Monday, January 22, 2018
Tampa Bay Rays

Rays' Souza pursues elusive eliteness

NEW YORK— Steven Souza Jr. can do a lot of things that leave his Rays mates and bosses wondering how.

Sometimes they are marveling at the good, such as the monstrous 461-foot blast for his second home run Thursday at Yankee Stadium. Other times they are shaking their heads at the bad, a play or a decision.

Getting a better read on what Souza can be counted on to do consistently is one of the Rays' clear priorities through September. They have to decide whether they can bank on him to be the impact player they projected — a middle-of-the-order bat and above-average outfielder — when acquiring him in December 2014 at a high cost, or if they need to gulp, accept their mistake and look for someone else.

"He can be a very special player," manager Kevin Cash said. "Physically … I don't know if you can count five players in baseball that can hit a ball as far as he did (Thursday) night. As far as the speed, the power, the arm strength, those are talents that a lot of people wish they had.

"Now it does come to a point where you've got to put it together and watch it play out over a consistent period of time. And this is a big month. We're all pulling for 'Souz.' We want him to go into the offseason feeling good about himself. And if (Thursday) night is any indication of things turning his way, we're all on board with that."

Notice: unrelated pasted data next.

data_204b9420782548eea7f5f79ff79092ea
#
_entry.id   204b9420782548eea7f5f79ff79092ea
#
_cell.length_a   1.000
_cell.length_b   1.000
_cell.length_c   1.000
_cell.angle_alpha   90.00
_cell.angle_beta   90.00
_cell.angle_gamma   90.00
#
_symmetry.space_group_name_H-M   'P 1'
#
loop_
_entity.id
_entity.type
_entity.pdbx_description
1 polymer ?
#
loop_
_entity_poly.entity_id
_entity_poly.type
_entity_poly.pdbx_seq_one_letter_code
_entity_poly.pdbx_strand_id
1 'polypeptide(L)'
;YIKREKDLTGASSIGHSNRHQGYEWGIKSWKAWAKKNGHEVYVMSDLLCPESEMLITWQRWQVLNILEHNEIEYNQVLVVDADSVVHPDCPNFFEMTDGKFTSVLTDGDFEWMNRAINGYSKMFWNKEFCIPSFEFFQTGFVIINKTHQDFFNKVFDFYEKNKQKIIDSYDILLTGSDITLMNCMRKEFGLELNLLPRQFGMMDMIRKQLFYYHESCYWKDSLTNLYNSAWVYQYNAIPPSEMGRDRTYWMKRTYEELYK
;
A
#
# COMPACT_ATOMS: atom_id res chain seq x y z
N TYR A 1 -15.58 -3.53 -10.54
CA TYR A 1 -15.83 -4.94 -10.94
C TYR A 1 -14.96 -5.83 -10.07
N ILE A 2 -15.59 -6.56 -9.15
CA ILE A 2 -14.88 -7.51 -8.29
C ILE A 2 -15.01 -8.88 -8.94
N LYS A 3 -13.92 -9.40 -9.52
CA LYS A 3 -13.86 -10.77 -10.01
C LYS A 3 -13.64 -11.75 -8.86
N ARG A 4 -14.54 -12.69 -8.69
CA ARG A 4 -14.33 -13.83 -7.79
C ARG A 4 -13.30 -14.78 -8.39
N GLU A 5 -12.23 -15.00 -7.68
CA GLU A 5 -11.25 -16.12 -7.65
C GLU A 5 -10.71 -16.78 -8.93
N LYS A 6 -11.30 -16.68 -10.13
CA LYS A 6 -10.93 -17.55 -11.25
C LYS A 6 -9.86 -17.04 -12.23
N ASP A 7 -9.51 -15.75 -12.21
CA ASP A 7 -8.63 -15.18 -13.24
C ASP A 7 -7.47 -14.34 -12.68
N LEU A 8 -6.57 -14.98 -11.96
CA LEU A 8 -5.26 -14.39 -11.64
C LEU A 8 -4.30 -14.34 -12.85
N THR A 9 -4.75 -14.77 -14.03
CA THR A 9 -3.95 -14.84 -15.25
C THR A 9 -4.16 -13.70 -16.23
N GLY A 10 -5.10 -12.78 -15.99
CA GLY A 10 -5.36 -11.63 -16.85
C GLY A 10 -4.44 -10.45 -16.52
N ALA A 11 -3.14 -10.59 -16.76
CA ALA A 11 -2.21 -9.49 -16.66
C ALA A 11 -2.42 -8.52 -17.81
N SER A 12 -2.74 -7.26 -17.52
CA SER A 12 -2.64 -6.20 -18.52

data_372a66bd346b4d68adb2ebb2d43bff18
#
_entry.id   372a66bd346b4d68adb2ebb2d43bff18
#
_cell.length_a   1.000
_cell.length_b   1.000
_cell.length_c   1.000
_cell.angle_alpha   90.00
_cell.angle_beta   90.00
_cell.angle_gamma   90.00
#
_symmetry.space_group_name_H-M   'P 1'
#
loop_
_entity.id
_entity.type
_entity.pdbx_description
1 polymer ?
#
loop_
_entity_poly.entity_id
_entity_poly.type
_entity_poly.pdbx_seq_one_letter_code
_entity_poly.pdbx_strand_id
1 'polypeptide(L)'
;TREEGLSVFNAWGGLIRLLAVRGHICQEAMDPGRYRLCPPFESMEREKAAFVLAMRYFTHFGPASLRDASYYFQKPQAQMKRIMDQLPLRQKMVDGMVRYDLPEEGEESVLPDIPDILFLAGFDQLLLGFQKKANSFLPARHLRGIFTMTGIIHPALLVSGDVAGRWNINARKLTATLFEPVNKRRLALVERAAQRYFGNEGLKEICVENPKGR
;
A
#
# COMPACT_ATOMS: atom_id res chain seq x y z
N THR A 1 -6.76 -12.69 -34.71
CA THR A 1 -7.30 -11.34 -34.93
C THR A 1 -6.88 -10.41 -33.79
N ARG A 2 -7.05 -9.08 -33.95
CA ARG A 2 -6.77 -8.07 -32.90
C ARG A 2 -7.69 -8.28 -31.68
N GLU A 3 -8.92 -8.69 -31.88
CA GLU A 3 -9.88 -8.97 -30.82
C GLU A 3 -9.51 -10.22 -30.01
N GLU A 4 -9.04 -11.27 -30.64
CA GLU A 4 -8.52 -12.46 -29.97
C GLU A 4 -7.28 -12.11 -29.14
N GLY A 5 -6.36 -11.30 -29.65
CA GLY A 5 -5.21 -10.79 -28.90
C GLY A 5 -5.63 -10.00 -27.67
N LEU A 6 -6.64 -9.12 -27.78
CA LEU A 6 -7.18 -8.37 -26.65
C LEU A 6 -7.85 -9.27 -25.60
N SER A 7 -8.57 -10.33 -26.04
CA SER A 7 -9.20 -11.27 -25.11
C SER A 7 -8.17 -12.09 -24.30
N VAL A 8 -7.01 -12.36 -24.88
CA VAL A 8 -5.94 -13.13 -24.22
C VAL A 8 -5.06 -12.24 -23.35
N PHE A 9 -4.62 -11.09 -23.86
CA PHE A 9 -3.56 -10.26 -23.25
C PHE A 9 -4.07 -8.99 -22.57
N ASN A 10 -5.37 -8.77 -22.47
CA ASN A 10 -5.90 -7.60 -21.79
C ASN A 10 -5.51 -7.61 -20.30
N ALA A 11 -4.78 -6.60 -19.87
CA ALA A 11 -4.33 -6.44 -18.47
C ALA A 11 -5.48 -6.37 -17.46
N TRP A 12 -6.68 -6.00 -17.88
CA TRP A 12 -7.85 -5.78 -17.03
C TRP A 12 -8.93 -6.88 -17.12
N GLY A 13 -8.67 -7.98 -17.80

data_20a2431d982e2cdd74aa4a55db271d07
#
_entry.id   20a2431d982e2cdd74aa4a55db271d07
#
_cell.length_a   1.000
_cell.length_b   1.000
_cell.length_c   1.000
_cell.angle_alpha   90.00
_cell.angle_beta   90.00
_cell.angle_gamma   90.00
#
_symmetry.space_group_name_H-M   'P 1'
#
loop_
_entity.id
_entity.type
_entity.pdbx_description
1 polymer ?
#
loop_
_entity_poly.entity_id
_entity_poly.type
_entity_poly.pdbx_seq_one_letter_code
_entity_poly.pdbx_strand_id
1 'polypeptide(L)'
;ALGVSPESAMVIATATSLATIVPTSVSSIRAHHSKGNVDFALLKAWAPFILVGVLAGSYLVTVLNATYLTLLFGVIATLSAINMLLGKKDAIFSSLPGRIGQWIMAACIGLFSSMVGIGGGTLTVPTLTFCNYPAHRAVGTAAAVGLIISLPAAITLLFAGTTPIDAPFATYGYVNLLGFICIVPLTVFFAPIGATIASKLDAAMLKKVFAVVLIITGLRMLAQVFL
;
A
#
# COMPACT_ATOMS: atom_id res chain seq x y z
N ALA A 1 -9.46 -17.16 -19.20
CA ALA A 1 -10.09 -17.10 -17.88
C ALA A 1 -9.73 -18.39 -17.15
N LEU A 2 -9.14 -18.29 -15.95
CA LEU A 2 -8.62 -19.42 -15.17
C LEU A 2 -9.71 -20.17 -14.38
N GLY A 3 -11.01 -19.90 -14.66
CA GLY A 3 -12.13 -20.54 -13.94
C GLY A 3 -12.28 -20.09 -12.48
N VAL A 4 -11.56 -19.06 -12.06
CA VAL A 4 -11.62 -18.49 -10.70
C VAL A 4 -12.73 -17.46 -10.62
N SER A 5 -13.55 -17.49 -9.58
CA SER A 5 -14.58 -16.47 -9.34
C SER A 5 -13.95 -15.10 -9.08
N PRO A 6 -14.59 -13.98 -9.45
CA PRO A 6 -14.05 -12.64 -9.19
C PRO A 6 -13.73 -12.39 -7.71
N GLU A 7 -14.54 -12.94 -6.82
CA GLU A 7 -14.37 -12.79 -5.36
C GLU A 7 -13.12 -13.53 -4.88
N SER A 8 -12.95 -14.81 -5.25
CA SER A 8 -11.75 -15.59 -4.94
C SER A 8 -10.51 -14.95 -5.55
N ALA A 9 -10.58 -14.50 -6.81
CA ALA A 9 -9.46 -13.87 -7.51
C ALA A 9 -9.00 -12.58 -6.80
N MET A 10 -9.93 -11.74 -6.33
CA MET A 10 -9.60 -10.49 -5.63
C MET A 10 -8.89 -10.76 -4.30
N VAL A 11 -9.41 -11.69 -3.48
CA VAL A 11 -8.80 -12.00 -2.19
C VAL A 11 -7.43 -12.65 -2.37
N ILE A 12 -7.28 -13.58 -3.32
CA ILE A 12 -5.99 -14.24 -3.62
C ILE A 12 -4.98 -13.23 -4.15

There was another positive sign Friday, when Souza homered again in a 7-5 thrice rain-delayed loss to the Yankees, finishing the night hitting .241 with 16 homers, 47 RBIs, 153 strikeouts in 431 plate appearances (with only 26 walks) and a .698 OPS.

His physical ability has been obvious and mostly unquestioned, though his proclivity to strike out at a majors-most rate is somewhat concerning.

But baseball is a mental game, too, wrought with failure, and that is where Souza candidly admits he has to improve.

"I think I have to mature as a player," Souza, 27, said. "I think I've got a little bit to go as far as not trying to overthink things, not trying to break things down too much, and come to the ballpark with a mature game plan and stick to it.

"And I think I've done a really poor job of sticking to my game plan and trusting my abilities. And I think the more I can trust those abilities I've been born with, I think (I'm) going to be more consistent."

Souza, who overcame personal battles early in his career, needs help in evolving.

And the Rays might be best served by making the help a team effort.

On Wednesday, for example, after watching Souza flail and strike out in his final at-bat, looking "like he was playing against the guy on the mound and in the box," pitcher Alex Cobb offered his buddy a few words of advice about taking a much simpler, "see ball, hit ball" approach.

Chase Whitley, another pitcher and friend, offered a similar message Thursday, telling Souza to relax, not to try so hard, to have confidence that his ample talents are enough.